We’ve just submitted our response to the HS2 phase one environmental statement consultation – you can read the full document here.
In it we are calling for a reconsideration what HS2 looks like at Hartwell House and in its wider setting, which includes Aylesbury and the several nucleated settlements that surround it.
We and others feel our own land bridge proposal, which has been rejected by HS2 Ltd in the Environmental Statement, still provides the most appropriate means by which to offset the significant harm caused by the proposed route. The land bridge reconnects the landscape and greatly reduces the noise from the railway.
The Environmental Statement acknowledges the negative impacts for Hartwell and the wider area but only proposes some screen planting and acoustic fencing as sufficient, this despite the World Health Organisation guidelines on noise that classify the stated daytime level (after mitigation) of 50 dB(A) as still ‘moderately annoying’.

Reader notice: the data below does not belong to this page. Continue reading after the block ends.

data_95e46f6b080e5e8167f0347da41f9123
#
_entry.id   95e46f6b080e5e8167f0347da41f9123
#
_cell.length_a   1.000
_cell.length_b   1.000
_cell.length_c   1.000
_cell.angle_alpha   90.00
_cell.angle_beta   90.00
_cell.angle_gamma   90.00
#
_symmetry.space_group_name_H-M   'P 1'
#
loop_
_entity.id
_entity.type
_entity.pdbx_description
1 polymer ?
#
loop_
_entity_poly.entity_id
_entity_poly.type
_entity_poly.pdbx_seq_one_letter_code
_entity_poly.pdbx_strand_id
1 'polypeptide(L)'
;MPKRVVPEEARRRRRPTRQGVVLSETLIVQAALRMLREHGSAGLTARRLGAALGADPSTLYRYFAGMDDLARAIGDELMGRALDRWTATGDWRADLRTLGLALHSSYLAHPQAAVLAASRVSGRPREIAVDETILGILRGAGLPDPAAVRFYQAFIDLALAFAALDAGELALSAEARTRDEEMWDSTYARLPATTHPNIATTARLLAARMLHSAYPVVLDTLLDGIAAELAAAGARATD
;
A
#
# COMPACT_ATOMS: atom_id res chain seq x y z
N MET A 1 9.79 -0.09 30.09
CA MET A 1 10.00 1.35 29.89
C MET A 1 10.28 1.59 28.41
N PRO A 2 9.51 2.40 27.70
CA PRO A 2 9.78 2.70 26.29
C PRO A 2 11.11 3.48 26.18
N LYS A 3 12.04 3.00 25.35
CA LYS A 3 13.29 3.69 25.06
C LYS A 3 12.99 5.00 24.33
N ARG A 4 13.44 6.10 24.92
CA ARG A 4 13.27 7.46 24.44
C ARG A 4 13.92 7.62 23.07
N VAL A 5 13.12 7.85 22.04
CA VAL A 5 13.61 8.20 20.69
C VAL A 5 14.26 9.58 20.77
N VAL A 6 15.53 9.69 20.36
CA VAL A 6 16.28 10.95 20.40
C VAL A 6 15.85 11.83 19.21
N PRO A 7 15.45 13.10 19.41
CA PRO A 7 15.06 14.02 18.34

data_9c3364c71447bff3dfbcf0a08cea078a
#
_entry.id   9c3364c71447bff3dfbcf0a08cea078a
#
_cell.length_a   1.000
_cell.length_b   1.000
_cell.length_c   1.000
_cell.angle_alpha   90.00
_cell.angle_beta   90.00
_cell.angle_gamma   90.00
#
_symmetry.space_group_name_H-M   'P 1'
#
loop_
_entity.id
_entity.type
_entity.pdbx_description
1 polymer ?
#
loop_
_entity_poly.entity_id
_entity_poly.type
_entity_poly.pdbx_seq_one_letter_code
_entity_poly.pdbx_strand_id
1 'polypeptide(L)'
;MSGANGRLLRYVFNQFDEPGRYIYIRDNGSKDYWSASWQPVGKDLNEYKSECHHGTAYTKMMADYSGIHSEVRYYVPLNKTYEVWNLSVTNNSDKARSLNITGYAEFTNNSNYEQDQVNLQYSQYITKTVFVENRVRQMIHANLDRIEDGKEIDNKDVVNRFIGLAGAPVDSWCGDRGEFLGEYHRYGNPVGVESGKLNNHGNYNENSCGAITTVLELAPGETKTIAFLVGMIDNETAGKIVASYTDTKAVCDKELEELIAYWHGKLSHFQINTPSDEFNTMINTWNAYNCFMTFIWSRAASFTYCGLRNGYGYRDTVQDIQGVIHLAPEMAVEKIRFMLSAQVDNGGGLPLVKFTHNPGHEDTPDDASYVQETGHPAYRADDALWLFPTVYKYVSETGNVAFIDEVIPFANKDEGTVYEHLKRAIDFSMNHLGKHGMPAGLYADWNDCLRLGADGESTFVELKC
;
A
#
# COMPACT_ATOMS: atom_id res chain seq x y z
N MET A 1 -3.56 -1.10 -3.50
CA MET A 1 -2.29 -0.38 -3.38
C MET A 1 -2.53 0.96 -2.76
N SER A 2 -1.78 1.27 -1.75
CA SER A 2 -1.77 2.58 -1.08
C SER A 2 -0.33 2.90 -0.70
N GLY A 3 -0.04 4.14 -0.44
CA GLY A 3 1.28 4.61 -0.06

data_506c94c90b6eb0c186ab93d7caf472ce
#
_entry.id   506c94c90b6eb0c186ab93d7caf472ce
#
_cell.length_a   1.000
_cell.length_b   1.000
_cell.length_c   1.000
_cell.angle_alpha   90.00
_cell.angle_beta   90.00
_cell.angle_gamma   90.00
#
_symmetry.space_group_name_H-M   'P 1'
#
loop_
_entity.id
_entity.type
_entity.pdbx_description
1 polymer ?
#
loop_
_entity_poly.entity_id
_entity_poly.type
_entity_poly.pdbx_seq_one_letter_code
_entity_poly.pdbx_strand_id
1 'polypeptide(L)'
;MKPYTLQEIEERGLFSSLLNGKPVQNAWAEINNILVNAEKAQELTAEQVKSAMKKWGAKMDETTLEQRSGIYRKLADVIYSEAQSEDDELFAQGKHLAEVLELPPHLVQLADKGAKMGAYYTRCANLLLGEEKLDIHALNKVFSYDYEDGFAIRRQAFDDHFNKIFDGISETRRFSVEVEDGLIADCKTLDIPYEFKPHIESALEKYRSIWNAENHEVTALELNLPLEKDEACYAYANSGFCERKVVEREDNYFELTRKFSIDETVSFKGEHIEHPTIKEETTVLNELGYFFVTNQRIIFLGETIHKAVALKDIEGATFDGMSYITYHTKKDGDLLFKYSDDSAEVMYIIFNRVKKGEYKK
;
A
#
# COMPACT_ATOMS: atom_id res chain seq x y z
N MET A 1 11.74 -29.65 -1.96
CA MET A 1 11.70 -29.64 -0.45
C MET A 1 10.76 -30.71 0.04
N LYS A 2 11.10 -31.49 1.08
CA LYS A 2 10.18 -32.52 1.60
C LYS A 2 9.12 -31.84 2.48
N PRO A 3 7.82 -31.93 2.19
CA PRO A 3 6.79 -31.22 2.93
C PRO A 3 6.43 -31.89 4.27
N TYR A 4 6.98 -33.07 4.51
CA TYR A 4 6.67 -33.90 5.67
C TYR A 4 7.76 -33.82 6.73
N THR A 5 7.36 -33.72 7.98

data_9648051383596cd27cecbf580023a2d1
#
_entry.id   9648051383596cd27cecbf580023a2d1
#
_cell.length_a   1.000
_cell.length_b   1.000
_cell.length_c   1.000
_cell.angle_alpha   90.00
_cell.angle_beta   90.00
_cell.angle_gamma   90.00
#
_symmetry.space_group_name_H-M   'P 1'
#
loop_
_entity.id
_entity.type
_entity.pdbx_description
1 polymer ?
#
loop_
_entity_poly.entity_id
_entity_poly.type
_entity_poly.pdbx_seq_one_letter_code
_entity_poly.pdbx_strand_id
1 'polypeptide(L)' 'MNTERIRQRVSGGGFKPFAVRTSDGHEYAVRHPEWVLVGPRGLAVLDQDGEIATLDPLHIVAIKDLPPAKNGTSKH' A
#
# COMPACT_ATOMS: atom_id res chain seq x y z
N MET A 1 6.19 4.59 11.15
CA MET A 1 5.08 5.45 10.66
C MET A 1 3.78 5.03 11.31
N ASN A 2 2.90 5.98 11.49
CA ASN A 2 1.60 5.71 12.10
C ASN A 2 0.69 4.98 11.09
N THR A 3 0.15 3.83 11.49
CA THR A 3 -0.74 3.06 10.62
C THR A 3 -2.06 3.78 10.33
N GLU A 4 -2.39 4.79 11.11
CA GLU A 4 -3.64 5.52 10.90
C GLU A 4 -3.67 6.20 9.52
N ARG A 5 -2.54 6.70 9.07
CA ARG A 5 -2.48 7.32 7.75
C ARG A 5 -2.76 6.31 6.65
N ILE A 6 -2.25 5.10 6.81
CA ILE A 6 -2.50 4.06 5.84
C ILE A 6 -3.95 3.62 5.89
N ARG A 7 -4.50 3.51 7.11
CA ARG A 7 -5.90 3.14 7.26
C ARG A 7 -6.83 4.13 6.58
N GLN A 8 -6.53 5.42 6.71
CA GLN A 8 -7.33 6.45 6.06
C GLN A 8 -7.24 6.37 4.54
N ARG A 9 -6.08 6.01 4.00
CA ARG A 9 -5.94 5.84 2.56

Elsewhere, the Environmental Statement arrives at the fundamentally incorrect conclusion that ‘the project is unlikely to result in any significant adverse effects on the special characteristics of the Chilterns AONB’. Placing built structures above ground within the AONB must have such an effect. We support the principle of an extended tunnel for the Chilterns AONB.
We also question the assessments of the cumulative effects identified at Calvert from an ecological perspective, principally bat foraging, and believe a different legacy design is required. A strong consensus exists amongst ecologists that the ‘box like’ structure, as promoted by HS2, to protect Bechstein’s bats is not sufficient and that the evidence base for this needs exploring. The findings reported therefore are entirely speculative. A better design approach is required and one that addresses Bechstein’s, wildlife crossings, habitat management and treatment of the Infrastructure Maintenance Depot and sustainable placement of spoil.